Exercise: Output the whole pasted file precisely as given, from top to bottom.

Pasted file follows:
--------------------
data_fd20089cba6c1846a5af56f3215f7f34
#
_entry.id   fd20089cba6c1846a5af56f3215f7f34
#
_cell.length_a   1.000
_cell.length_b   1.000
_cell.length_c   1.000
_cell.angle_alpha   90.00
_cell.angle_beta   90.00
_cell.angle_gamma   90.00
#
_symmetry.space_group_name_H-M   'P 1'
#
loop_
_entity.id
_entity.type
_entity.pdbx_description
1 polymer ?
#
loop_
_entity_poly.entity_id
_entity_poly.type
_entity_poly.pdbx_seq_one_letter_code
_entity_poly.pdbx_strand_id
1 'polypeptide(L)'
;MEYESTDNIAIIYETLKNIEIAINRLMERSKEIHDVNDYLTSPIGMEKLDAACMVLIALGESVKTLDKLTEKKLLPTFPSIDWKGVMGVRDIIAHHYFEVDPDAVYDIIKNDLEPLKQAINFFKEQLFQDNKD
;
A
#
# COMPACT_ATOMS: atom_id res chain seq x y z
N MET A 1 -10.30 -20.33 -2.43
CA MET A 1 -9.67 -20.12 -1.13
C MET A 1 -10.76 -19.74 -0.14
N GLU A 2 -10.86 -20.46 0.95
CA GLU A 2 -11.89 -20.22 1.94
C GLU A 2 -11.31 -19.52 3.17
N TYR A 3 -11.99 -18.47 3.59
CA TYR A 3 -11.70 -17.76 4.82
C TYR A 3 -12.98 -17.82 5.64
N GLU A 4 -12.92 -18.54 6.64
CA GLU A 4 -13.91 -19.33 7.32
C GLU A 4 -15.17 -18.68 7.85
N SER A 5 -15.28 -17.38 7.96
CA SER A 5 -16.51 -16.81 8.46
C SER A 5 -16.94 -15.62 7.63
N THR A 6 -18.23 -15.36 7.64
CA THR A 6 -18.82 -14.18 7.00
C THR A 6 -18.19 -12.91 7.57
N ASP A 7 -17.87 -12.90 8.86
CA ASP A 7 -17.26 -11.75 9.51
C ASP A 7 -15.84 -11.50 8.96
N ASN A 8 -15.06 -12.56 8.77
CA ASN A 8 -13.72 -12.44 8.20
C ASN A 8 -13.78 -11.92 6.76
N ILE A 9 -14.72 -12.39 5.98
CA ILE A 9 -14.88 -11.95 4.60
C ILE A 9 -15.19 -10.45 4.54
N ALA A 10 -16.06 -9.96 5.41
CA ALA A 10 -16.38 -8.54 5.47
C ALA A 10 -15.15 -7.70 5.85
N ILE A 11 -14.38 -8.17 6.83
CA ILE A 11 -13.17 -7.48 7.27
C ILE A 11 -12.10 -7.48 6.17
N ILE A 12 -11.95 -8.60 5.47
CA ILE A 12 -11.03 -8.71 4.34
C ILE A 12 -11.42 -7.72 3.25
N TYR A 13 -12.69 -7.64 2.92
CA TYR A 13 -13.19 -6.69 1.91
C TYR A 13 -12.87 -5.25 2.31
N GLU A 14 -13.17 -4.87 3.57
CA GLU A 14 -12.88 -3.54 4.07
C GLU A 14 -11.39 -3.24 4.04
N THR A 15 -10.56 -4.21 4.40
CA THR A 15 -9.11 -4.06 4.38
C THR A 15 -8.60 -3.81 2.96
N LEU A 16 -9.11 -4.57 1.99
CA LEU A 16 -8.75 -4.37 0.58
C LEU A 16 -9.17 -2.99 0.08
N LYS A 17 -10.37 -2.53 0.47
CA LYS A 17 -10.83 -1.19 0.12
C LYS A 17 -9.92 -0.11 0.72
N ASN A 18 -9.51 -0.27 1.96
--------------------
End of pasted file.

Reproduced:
data_fd20089cba6c1846a5af56f3215f7f34
#
_entry.id   fd20089cba6c1846a5af56f3215f7f34
#
_cell.length_a   1.000
_cell.length_b   1.000
_cell.length_c   1.000
_cell.angle_alpha   90.00
_cell.angle_beta   90.00
_cell.angle_gamma   90.00
#
_symmetry.space_group_name_H-M   'P 1'
#
loop_
_entity.id
_entity.type
_entity.pdbx_description
1 polymer ?
#
loop_
_entity_poly.entity_id
_entity_poly.type
_entity_poly.pdbx_seq_one_letter_code
_entity_poly.pdbx_strand_id
1 'polypeptide(L)'
;MEYESTDNIAIIYETLKNIEIAINRLMERSKEIHDVNDYLTSPIGMEKLDAACMVLIALGESVKTLDKLTEKKLLPTFPSIDWKGVMGVRDIIAHHYFEVDPDAVYDIIKNDLEPLKQAINFFKEQLFQDNKD
;
A
#
# COMPACT_ATOMS: atom_id res chain seq x y z
N MET A 1 -10.30 -20.33 -2.43
CA MET A 1 -9.67 -20.12 -1.13
C MET A 1 -10.76 -19.74 -0.14
N GLU A 2 -10.86 -20.46 0.95
CA GLU A 2 -11.89 -20.22 1.94
C GLU A 2 -11.31 -19.52 3.17
N TYR A 3 -11.99 -18.47 3.59
CA TYR A 3 -11.70 -17.76 4.82
C TYR A 3 -12.98 -17.82 5.64
N GLU A 4 -12.92 -18.54 6.64
CA GLU A 4 -13.91 -19.33 7.32
C GLU A 4 -15.17 -18.68 7.85
N SER A 5 -15.28 -17.38 7.96
CA SER A 5 -16.51 -16.81 8.46
C SER A 5 -16.94 -15.62 7.63
N THR A 6 -18.23 -15.36 7.64
CA THR A 6 -18.82 -14.18 7.00
C THR A 6 -18.19 -12.91 7.57
N ASP A 7 -17.87 -12.90 8.86
CA ASP A 7 -17.26 -11.75 9.51
C ASP A 7 -15.84 -11.50 8.96
N ASN A 8 -15.06 -12.56 8.77
CA ASN A 8 -13.72 -12.44 8.20
C ASN A 8 -13.78 -11.92 6.76
N ILE A 9 -14.72 -12.39 5.98
CA ILE A 9 -14.88 -11.95 4.60
C ILE A 9 -15.19 -10.45 4.54
N ALA A 10 -16.06 -9.96 5.41
CA ALA A 10 -16.38 -8.54 5.47
C ALA A 10 -15.15 -7.70 5.85
N ILE A 11 -14.38 -8.17 6.83
CA ILE A 11 -13.17 -7.48 7.27
C ILE A 11 -12.10 -7.48 6.17
N ILE A 12 -11.95 -8.60 5.47
CA ILE A 12 -11.03 -8.71 4.34
C ILE A 12 -11.42 -7.72 3.25
N TYR A 13 -12.69 -7.64 2.92
CA TYR A 13 -13.19 -6.69 1.91
C TYR A 13 -12.87 -5.25 2.31
N GLU A 14 -13.17 -4.87 3.57
CA GLU A 14 -12.88 -3.54 4.07
C GLU A 14 -11.39 -3.24 4.04
N THR A 15 -10.56 -4.21 4.40
CA THR A 15 -9.11 -4.06 4.38
C THR A 15 -8.60 -3.81 2.96
N LEU A 16 -9.11 -4.57 1.99
CA LEU A 16 -8.75 -4.37 0.58
C LEU A 16 -9.17 -2.99 0.08
N LYS A 17 -10.37 -2.53 0.47
CA LYS A 17 -10.83 -1.19 0.12
C LYS A 17 -9.92 -0.11 0.72
N ASN A 18 -9.51 -0.27 1.96